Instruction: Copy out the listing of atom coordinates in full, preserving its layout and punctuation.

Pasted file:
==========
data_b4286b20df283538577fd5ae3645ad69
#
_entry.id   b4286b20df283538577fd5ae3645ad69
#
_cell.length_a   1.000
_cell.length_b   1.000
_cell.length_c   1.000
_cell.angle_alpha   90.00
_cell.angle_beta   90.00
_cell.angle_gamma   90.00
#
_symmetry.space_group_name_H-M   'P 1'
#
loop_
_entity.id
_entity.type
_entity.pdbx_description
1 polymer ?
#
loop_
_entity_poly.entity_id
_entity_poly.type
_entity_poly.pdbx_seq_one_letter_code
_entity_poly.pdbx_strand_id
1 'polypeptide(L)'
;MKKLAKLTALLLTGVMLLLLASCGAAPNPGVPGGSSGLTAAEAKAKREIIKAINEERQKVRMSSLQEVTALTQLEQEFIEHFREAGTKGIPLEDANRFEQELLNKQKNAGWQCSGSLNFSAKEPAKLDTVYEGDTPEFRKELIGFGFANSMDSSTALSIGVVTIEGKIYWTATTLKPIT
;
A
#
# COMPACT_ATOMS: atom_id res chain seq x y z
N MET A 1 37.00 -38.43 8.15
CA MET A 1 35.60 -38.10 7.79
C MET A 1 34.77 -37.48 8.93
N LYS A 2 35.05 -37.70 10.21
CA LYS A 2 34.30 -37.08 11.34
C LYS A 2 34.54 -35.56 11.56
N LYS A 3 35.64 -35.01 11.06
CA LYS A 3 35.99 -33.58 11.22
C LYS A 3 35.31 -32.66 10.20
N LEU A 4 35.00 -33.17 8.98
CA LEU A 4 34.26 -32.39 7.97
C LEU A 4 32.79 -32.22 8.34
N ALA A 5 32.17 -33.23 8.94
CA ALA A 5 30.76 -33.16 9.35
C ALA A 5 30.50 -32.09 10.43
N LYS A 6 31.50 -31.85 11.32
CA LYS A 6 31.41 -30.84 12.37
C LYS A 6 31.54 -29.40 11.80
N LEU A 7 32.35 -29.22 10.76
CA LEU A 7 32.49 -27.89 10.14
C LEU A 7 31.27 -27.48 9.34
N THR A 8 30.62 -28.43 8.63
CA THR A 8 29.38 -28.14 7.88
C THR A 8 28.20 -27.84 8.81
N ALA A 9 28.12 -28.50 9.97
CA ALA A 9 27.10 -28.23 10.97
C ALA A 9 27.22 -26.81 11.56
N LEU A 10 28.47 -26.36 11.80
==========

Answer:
data_b4286b20df283538577fd5ae3645ad69
#
_entry.id   b4286b20df283538577fd5ae3645ad69
#
_cell.length_a   1.000
_cell.length_b   1.000
_cell.length_c   1.000
_cell.angle_alpha   90.00
_cell.angle_beta   90.00
_cell.angle_gamma   90.00
#
_symmetry.space_group_name_H-M   'P 1'
#
loop_
_entity.id
_entity.type
_entity.pdbx_description
1 polymer ?
#
loop_
_entity_poly.entity_id
_entity_poly.type
_entity_poly.pdbx_seq_one_letter_code
_entity_poly.pdbx_strand_id
1 'polypeptide(L)'
;MKKLAKLTALLLTGVMLLLLASCGAAPNPGVPGGSSGLTAAEAKAKREIIKAINEERQKVRMSSLQEVTALTQLEQEFIEHFREAGTKGIPLEDANRFEQELLNKQKNAGWQCSGSLNFSAKEPAKLDTVYEGDTPEFRKELIGFGFANSMDSSTALSIGVVTIEGKIYWTATTLKPIT
;
A
#
# COMPACT_ATOMS: atom_id res chain seq x y z
N MET A 1 37.00 -38.43 8.15
CA MET A 1 35.60 -38.10 7.79
C MET A 1 34.77 -37.48 8.93
N LYS A 2 35.05 -37.70 10.21
CA LYS A 2 34.30 -37.08 11.34
C LYS A 2 34.54 -35.56 11.56
N LYS A 3 35.64 -35.01 11.06
CA LYS A 3 35.99 -33.58 11.22
C LYS A 3 35.31 -32.66 10.20
N LEU A 4 35.00 -33.17 8.98
CA LEU A 4 34.26 -32.39 7.97
C LEU A 4 32.79 -32.22 8.34
N ALA A 5 32.17 -33.23 8.94
CA ALA A 5 30.76 -33.16 9.35
C ALA A 5 30.50 -32.09 10.43
N LYS A 6 31.50 -31.85 11.32
CA LYS A 6 31.41 -30.84 12.37
C LYS A 6 31.54 -29.40 11.80
N LEU A 7 32.35 -29.22 10.76
CA LEU A 7 32.49 -27.89 10.14
C LEU A 7 31.27 -27.48 9.34
N THR A 8 30.62 -28.43 8.63
CA THR A 8 29.38 -28.14 7.88
C THR A 8 28.20 -27.84 8.81
N ALA A 9 28.12 -28.50 9.97
CA ALA A 9 27.10 -28.23 10.97
C ALA A 9 27.22 -26.81 11.56
N LEU A 10 28.47 -26.36 11.80